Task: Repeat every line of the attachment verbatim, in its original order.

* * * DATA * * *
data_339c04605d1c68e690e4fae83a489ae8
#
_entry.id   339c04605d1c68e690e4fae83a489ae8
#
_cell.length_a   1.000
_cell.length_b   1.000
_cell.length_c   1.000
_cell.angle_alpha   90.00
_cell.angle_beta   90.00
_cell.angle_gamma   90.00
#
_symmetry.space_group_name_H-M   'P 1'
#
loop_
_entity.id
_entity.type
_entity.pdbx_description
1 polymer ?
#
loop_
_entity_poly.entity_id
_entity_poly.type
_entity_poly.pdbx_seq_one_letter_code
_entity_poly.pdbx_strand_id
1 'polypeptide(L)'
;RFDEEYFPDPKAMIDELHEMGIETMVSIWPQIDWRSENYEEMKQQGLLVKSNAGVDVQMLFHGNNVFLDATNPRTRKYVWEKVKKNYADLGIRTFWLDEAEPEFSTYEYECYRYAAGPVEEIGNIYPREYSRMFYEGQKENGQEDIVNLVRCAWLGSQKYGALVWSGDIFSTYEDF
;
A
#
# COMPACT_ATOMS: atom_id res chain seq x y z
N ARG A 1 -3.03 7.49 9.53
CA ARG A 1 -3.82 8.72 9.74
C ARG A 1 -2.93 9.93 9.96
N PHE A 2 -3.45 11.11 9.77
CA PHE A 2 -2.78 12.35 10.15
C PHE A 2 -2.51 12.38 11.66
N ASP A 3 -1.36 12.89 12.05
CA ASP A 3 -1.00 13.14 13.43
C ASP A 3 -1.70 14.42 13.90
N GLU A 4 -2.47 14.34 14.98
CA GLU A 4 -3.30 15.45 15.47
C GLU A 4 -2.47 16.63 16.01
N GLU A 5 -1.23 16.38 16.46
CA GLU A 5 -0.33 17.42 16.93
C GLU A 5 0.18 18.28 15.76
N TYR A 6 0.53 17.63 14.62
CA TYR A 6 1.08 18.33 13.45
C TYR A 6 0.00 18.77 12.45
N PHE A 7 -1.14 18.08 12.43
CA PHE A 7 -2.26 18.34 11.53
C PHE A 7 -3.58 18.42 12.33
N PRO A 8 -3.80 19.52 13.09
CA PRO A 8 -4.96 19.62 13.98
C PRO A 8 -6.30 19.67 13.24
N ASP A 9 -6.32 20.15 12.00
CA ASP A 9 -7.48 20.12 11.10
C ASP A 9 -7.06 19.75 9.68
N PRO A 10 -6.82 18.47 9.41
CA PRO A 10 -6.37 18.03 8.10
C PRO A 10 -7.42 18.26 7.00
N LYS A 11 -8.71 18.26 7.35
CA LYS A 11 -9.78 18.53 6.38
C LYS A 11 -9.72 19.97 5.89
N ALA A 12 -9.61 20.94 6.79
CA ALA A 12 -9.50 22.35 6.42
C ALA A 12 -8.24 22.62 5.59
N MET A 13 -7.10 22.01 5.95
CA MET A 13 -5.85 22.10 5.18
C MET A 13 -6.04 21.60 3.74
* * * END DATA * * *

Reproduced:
data_339c04605d1c68e690e4fae83a489ae8
#
_entry.id   339c04605d1c68e690e4fae83a489ae8
#
_cell.length_a   1.000
_cell.length_b   1.000
_cell.length_c   1.000
_cell.angle_alpha   90.00
_cell.angle_beta   90.00
_cell.angle_gamma   90.00
#
_symmetry.space_group_name_H-M   'P 1'
#
loop_
_entity.id
_entity.type
_entity.pdbx_description
1 polymer ?
#
loop_
_entity_poly.entity_id
_entity_poly.type
_entity_poly.pdbx_seq_one_letter_code
_entity_poly.pdbx_strand_id
1 'polypeptide(L)'
;RFDEEYFPDPKAMIDELHEMGIETMVSIWPQIDWRSENYEEMKQQGLLVKSNAGVDVQMLFHGNNVFLDATNPRTRKYVWEKVKKNYADLGIRTFWLDEAEPEFSTYEYECYRYAAGPVEEIGNIYPREYSRMFYEGQKENGQEDIVNLVRCAWLGSQKYGALVWSGDIFSTYEDF
;
A
#
# COMPACT_ATOMS: atom_id res chain seq x y z
N ARG A 1 -3.03 7.49 9.53
CA ARG A 1 -3.82 8.72 9.74
C ARG A 1 -2.93 9.93 9.96
N PHE A 2 -3.45 11.11 9.77
CA PHE A 2 -2.78 12.35 10.15
C PHE A 2 -2.51 12.38 11.66
N ASP A 3 -1.36 12.89 12.05
CA ASP A 3 -1.00 13.14 13.43
C ASP A 3 -1.70 14.42 13.90
N GLU A 4 -2.47 14.34 14.98
CA GLU A 4 -3.30 15.45 15.47
C GLU A 4 -2.47 16.63 16.01
N GLU A 5 -1.23 16.38 16.46
CA GLU A 5 -0.33 17.42 16.93
C GLU A 5 0.18 18.28 15.76
N TYR A 6 0.53 17.63 14.62
CA TYR A 6 1.08 18.33 13.45
C TYR A 6 0.00 18.77 12.45
N PHE A 7 -1.14 18.08 12.43
CA PHE A 7 -2.26 18.34 11.53
C PHE A 7 -3.58 18.42 12.33
N PRO A 8 -3.80 19.52 13.09
CA PRO A 8 -4.96 19.62 13.98
C PRO A 8 -6.30 19.67 13.24
N ASP A 9 -6.32 20.15 12.00
CA ASP A 9 -7.48 20.12 11.10
C ASP A 9 -7.06 19.75 9.68
N PRO A 10 -6.82 18.47 9.41
CA PRO A 10 -6.37 18.03 8.10
C PRO A 10 -7.42 18.26 7.00
N LYS A 11 -8.71 18.26 7.35
CA LYS A 11 -9.78 18.53 6.38
C LYS A 11 -9.72 19.97 5.89
N ALA A 12 -9.61 20.94 6.79
CA ALA A 12 -9.50 22.35 6.42
C ALA A 12 -8.24 22.62 5.59
N MET A 13 -7.10 22.01 5.95
CA MET A 13 -5.85 22.10 5.18
C MET A 13 -6.04 21.60 3.74